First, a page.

Here’s to throwing our hat over the wall…

There is this story, attributed to JFK’s grandfather, that as a boy, he and his friends would walk along a stone wall in Ireland on their way home from school and, as kids do, they dared him to climb over the wall. The wall was tall, formidable, and scary. He decided that the only way he could guarantee completing this challenge was to throw his hat over the wall so that he would have no choice but to go after it. The hat was part of his school uniform, and he couldn’t go home without it.

We are in a throw your hat over the wall moment.

The COVID-19 pandemic has reminded us that we are all capable of massive change in the short term. Nearly overnight, we went from our usual way of life, to teaching and learning online, working from home, social distancing, wearing masks in public, grocery shopping differently, and adapting to a new way of life. Eight weeks into this pandemic and we see that we are capable of really significant pivots.

So often in education, I hear how resistant some educators are to change. If this moment is teaching us anything, it’s that we are capable of throwing our hat over the wall. Teachers all over the world have done this. How can we capitalize on this moment? How can we define a new normal with new priorities? How can we involve students in the re-imagination?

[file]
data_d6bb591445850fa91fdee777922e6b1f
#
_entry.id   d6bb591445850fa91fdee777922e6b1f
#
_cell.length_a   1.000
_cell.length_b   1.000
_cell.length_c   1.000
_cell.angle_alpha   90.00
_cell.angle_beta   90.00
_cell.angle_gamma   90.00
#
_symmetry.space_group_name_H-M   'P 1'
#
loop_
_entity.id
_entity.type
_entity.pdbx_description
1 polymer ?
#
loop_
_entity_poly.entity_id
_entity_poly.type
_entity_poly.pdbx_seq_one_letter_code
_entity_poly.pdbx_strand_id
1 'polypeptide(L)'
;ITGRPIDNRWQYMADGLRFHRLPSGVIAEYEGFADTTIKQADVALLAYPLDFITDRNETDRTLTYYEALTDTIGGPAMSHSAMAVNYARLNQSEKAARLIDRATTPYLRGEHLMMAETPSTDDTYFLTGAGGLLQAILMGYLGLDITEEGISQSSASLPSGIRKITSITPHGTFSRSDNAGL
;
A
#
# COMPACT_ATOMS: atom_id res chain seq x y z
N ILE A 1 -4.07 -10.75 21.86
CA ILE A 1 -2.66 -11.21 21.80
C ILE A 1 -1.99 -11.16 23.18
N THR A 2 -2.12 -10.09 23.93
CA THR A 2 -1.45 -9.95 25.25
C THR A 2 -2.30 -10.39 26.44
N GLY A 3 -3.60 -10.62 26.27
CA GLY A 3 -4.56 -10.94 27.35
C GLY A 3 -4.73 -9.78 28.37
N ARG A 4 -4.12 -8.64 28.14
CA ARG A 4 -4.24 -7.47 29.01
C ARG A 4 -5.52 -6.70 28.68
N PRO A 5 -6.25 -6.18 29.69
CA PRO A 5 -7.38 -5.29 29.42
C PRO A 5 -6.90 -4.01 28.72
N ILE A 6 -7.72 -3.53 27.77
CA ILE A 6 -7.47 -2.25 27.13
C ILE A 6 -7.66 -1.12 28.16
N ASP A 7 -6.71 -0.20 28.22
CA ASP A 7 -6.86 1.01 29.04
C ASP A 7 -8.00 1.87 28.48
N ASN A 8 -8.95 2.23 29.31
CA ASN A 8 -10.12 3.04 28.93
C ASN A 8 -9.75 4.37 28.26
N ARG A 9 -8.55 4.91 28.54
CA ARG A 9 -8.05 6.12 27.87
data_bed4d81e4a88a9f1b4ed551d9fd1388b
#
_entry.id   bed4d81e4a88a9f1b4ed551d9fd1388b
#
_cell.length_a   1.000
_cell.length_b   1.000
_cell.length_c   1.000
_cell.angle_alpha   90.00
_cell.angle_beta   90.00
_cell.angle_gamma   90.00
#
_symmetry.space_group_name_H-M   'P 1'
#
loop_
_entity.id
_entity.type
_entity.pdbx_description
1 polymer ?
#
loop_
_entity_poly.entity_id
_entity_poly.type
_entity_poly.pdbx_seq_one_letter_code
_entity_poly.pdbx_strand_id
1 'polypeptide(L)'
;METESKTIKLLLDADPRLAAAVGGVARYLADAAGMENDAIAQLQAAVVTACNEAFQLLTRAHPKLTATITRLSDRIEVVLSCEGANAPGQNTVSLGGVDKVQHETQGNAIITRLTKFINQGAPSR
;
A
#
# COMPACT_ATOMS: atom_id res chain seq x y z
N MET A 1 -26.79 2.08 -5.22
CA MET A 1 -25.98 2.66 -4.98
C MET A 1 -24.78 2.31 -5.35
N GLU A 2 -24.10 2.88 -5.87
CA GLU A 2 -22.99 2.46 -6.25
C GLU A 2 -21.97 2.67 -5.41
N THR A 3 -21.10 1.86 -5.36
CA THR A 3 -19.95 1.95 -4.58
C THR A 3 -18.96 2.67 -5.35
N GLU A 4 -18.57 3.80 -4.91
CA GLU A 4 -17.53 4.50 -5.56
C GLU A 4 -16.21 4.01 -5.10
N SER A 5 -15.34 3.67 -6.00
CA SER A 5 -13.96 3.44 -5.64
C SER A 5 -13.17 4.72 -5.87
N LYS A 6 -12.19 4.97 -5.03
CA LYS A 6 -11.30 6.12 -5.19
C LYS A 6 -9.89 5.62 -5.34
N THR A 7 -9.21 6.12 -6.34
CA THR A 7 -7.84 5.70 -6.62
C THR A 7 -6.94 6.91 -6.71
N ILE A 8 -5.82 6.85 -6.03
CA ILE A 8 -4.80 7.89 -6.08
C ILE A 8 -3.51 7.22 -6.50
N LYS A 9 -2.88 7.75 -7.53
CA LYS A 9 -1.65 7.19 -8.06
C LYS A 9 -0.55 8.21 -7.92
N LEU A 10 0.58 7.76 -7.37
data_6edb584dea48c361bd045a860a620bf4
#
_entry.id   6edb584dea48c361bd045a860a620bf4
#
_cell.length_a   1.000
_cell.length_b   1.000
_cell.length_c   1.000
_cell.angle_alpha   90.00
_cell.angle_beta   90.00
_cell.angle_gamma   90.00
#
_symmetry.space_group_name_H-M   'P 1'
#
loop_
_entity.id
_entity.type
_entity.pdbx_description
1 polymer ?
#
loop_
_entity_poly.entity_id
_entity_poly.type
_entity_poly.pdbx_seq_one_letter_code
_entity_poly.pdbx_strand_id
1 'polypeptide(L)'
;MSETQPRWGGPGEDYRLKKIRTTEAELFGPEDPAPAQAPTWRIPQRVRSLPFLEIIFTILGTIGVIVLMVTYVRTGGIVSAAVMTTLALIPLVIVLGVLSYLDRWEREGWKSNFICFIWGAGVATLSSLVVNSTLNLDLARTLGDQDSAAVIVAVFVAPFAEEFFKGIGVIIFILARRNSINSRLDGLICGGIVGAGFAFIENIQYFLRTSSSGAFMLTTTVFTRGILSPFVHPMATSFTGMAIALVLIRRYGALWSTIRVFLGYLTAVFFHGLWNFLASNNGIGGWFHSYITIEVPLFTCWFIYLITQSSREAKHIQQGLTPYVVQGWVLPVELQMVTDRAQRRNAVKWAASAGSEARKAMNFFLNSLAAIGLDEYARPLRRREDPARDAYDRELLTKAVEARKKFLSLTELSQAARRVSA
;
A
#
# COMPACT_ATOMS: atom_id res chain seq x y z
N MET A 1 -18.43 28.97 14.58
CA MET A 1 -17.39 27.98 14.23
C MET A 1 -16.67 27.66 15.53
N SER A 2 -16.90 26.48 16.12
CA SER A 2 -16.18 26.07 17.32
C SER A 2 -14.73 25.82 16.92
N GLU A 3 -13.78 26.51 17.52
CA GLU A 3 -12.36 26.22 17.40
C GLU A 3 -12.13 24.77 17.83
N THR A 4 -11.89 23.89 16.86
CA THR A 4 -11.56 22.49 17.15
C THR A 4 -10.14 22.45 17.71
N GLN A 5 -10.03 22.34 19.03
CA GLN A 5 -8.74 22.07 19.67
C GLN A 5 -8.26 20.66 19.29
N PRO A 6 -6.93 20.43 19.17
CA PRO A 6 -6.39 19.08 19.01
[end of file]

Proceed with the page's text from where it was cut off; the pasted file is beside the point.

What we choose to do next matters, we can double down on our efforts to keep the broken status quo, or we can use the opportunity to re-imagine our system.

Who and what will we choose to support? Kids, families, and teachers? Or curriculum companies, tests, and bureaucracies?

There’s nothing sacred about spelling tests as a way to learn spelling, flash cards to learn math facts, curriculum as a way to teach, testing as a way to collect data. There’s nothing sacred about most of what we do every day in education, and yet we hold tightly to these institutions as we make decisions about what school will look like. These constructs have been put into place to accomplish certain goals; namely to get kids to pass a test, have a certain GPA, and go to college.

When we consider how to do education better, how to make it more equitable, more meaningful, we often do so from the vantage point of old constructs.

As if they are sacred.

As if they are worth preserving.

This is an opportunity to engage in design thinking that will forever transform our schools. Where does this design thinking begin? With empathy. With what is actually sacred: the students.